43. I don’t really like Mafia movies either, but that’s okay, because it’s more of a cop movie anyway. The mobsters are the villains, not the heroes. THE UNTOUCHABLES has dialogue by Mamet and camerawork by De Palma, so it’s great to look at and listen to. There’s so many classic scenes, with scenery-chewing performances by De Niro and Connery, both of whom deliver some of the greatest tough guy lines of all time. One of my lifelong favorites.

  44. And there are no fifties cars because it takes place in the twenties.

  45. No disrespect meant (so get ready to be offended), but as a teenager reading “Fangoria” and “Cinefantastique”, after having grown up on “FM”, then “Monster Times” and “Castle of Frankenstien” there was one special effects guy who’s name always meant bitter dissapointment. And that guys name was Rambaldi. He always seemed to insist on amking these giant full size robot puppets that NEVER worked the way they were supposed to and were always filmed so that you could tell just how completely immobile they were. The spike in this movie is a perfect example. The way the legs move on the beast when it’s supposed to be running are just laughable. I used to try to see all Chucks’ movies at the theatre, and I did manage to catch this at the old Sunset Drive-In in Chambersburg PA, but even with a six pack buzz going I really hated this film. If you haven’t seen this yet, I won’t say don’t bother, but please don’t spend the money to buy this, it is definitly only worth a rental. IMHO of course.

  46. To expand on something Paul said: If you are, however, looking for a bit of happy rom com in your nuclear holocaust movie, I heartily recommend ON THE BEACH.

    Oh and Paul watch THE UNTOUCHABLES, man. Yes, Al Capone is in it, so there’s the Italian accent quotient in there. But if you’re not sold by the time that De Niro does that thing with the sporting equipment cough cough wink wink then there’s no helping you.

    Also one of the great Ennio Morricone soundtracks in my opinion. Although there are about ten dozen “great Ennio Morricone soundtracks”.

  47. Also CallMeKermit I think you should start threatening Paul in classically Italian ways for disrespecting your criminals. Make him an offer to sleep with the fishes that he can’t refuse etc.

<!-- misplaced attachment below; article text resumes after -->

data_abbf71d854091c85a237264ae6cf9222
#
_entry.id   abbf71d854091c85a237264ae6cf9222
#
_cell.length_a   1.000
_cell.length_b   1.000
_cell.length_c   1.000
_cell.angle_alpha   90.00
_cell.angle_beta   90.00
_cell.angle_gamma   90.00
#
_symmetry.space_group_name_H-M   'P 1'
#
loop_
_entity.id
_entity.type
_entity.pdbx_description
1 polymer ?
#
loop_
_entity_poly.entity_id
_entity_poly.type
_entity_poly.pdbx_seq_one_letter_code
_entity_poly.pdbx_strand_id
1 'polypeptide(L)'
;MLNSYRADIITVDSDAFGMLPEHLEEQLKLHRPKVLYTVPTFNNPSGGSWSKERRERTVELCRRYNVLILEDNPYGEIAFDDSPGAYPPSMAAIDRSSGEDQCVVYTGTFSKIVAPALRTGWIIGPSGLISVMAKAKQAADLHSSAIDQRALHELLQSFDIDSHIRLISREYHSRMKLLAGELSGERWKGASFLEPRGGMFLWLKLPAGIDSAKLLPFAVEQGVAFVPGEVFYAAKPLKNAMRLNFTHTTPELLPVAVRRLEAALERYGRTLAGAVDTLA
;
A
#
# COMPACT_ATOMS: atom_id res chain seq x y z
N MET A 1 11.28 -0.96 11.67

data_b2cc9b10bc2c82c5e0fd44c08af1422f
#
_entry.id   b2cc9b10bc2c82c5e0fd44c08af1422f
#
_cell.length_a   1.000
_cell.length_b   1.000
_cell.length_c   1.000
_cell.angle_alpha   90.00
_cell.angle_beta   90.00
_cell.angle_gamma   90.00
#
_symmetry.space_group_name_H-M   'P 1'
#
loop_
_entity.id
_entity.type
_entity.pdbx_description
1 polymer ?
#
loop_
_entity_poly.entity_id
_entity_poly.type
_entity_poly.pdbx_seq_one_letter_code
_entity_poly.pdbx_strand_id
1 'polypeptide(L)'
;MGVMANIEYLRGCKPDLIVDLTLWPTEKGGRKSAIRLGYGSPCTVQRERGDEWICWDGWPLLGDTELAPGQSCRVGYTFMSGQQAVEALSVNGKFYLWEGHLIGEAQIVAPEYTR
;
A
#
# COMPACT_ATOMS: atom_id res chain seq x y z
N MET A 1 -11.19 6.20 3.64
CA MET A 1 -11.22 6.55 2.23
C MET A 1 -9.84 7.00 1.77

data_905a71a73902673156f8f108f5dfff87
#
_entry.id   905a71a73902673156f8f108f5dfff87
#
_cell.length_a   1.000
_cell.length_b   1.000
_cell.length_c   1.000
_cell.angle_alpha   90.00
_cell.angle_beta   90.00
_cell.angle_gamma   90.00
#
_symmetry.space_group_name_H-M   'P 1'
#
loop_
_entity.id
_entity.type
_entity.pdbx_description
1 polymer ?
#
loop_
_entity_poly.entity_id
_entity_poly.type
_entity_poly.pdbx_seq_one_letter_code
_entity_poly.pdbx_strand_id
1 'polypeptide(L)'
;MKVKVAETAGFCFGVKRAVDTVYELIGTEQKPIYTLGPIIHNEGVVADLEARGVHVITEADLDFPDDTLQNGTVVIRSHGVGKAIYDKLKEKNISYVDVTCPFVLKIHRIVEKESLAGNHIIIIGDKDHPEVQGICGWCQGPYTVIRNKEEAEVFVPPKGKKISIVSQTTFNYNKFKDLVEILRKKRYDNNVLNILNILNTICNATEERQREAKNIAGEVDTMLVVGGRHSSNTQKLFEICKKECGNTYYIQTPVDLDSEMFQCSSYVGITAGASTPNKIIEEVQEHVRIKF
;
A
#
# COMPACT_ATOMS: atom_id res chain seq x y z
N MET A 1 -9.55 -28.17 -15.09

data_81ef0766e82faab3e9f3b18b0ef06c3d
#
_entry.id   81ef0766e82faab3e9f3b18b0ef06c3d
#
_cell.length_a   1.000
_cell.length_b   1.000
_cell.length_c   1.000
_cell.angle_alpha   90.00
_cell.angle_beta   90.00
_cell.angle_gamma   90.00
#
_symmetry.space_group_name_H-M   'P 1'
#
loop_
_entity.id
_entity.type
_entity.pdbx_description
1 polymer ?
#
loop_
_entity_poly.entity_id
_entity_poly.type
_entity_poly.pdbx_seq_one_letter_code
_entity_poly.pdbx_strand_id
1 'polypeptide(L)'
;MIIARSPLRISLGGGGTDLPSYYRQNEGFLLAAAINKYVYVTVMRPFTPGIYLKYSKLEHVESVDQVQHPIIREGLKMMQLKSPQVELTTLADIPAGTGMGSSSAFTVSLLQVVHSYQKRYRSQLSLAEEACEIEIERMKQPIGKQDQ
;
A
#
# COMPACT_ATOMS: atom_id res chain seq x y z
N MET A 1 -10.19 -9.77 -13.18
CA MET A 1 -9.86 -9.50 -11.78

48. Just don’t bring a knife to a gunfight, which I have been told Italians are prone to doing. Trust me, it never works.

  49. It worked for Statham in THE EXPENDABLES. Must be because he isn’t Italian.

  50. Maybe you have to bring 150 knives to a gunfight if you want it work.

  51. Ah yes. We should inform the Department of Proverbs that there’s an important revision to make here: “Don’t bring a knife to a gunfight, unless you bring 149 additional knives, capiche?”

  52. Cloverfield borrowed quite a bit from Miracle Mile, imho

  53. “Untouchables” goes on my list to watch ASAP then. It’s now reaching 700 or so films…

    And “On the Beach.” FUCK YEAH. How the hell did I forget that one? Fantastic, fantastic movie. It’s bleak as hell but ridiculously good and completely uncompromising. To this day “Waltzing Matilda” sends shivers up my spine through thinking about it. And Fred Astaire and the little racing car… damn.

    Seriously, you guys know how rare it is for me to give my complete and total support to one single movie, without reservation? “On the Beach” gets that kind of support. If you haven’t seen this film, SEE IT.

    In other news, I think “Capiche” may end up being the word of the moment… damn I’m going to regret posting that…

  54. W.S., I noticed some similarities between Miracle Mile and Cloverfield too

    I liked Cloverfield, but MM is definitely the better movie because Miracle Mile is based on something that could actually happen

  55. Gwai Lo, calling THREADS “fun” was, how you say, “joke” for people who’ve seen it. I’m kind of surprised it isn’t out on DVD somewhere. Is there a movie version of abandonware?

    BTW, I watched some of the real-life british “what to do when you’re having a nuclear war” videos and holy shit they are disturbing. If the government actually broadcast this to calm me down I’d be shitting my pants even more than usual.